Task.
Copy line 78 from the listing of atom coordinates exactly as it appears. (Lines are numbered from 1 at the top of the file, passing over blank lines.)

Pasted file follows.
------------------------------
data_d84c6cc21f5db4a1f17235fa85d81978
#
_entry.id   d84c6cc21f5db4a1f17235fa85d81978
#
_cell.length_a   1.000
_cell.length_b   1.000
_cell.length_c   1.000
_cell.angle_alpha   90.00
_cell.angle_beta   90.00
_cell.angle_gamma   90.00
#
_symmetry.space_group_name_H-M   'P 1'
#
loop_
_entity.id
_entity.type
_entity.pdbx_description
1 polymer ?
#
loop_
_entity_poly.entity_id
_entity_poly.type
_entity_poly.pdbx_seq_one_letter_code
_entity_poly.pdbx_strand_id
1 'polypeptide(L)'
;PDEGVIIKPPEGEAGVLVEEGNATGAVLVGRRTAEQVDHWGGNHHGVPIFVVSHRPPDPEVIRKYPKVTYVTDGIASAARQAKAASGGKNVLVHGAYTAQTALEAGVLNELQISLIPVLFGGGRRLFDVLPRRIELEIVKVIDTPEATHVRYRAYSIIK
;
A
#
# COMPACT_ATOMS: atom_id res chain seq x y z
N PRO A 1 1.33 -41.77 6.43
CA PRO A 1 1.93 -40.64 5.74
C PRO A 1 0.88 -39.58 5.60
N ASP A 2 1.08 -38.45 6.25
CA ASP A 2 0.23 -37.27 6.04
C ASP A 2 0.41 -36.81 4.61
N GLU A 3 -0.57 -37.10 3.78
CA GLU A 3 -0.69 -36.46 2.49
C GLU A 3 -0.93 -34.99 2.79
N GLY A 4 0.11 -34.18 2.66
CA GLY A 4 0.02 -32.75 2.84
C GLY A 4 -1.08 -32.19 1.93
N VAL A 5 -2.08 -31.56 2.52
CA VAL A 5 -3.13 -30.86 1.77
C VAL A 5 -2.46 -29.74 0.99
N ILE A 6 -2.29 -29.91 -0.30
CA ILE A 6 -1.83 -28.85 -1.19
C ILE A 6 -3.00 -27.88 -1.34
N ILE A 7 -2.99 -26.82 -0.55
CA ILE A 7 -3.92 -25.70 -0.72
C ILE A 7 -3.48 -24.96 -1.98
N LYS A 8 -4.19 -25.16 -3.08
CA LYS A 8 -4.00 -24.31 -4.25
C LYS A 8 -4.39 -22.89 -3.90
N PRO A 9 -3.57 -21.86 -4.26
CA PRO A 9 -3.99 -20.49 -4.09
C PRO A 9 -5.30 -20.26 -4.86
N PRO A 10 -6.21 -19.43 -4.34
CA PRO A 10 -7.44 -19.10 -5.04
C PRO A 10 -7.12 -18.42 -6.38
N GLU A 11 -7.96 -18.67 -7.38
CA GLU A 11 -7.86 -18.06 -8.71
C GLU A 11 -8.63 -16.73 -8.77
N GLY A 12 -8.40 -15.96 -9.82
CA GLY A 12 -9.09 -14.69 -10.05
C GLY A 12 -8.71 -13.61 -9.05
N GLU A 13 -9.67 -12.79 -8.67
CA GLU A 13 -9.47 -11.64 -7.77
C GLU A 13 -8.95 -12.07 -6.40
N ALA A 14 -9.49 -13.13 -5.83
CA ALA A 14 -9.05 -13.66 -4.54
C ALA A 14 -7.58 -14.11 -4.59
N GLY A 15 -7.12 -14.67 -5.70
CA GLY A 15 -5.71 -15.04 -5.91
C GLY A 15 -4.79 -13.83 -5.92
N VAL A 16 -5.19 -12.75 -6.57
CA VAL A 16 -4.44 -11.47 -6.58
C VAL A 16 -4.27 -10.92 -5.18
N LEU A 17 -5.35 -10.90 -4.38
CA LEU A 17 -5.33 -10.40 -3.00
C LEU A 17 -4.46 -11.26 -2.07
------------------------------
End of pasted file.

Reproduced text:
C VAL A 16 -4.27 -10.92 -5.18